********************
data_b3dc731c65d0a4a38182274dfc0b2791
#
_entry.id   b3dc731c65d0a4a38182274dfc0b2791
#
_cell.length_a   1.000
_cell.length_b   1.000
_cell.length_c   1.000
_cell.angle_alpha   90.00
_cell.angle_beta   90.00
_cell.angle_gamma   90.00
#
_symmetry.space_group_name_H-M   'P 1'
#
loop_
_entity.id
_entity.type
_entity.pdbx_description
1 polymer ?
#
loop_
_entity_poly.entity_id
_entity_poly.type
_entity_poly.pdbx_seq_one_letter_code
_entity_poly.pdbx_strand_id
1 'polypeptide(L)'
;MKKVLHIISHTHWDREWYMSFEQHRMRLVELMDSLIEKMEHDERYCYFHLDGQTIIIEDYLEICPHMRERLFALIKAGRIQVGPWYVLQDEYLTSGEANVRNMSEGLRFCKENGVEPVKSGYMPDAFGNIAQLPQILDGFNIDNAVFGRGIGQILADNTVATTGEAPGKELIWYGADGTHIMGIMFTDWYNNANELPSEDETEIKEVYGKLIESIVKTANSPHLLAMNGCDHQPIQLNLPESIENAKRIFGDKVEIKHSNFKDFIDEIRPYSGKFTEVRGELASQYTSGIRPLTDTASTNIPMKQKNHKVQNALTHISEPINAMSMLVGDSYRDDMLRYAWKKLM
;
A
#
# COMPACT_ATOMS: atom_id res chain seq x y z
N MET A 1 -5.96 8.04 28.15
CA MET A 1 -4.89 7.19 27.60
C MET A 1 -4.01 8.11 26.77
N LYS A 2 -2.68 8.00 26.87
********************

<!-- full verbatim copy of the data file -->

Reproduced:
data_b3dc731c65d0a4a38182274dfc0b2791
#
_entry.id   b3dc731c65d0a4a38182274dfc0b2791
#
_cell.length_a   1.000
_cell.length_b   1.000
_cell.length_c   1.000
_cell.angle_alpha   90.00
_cell.angle_beta   90.00
_cell.angle_gamma   90.00
#
_symmetry.space_group_name_H-M   'P 1'
#
loop_
_entity.id
_entity.type
_entity.pdbx_description
1 polymer ?
#
loop_
_entity_poly.entity_id
_entity_poly.type
_entity_poly.pdbx_seq_one_letter_code
_entity_poly.pdbx_strand_id
1 'polypeptide(L)'
;MKKVLHIISHTHWDREWYMSFEQHRMRLVELMDSLIEKMEHDERYCYFHLDGQTIIIEDYLEICPHMRERLFALIKAGRIQVGPWYVLQDEYLTSGEANVRNMSEGLRFCKENGVEPVKSGYMPDAFGNIAQLPQILDGFNIDNAVFGRGIGQILADNTVATTGEAPGKELIWYGADGTHIMGIMFTDWYNNANELPSEDETEIKEVYGKLIESIVKTANSPHLLAMNGCDHQPIQLNLPESIENAKRIFGDKVEIKHSNFKDFIDEIRPYSGKFTEVRGELASQYTSGIRPLTDTASTNIPMKQKNHKVQNALTHISEPINAMSMLVGDSYRDDMLRYAWKKLM
;
A
#
# COMPACT_ATOMS: atom_id res chain seq x y z
N MET A 1 -5.96 8.04 28.15
CA MET A 1 -4.89 7.19 27.60
C MET A 1 -4.01 8.11 26.77
N LYS A 2 -2.68 8.00 26.87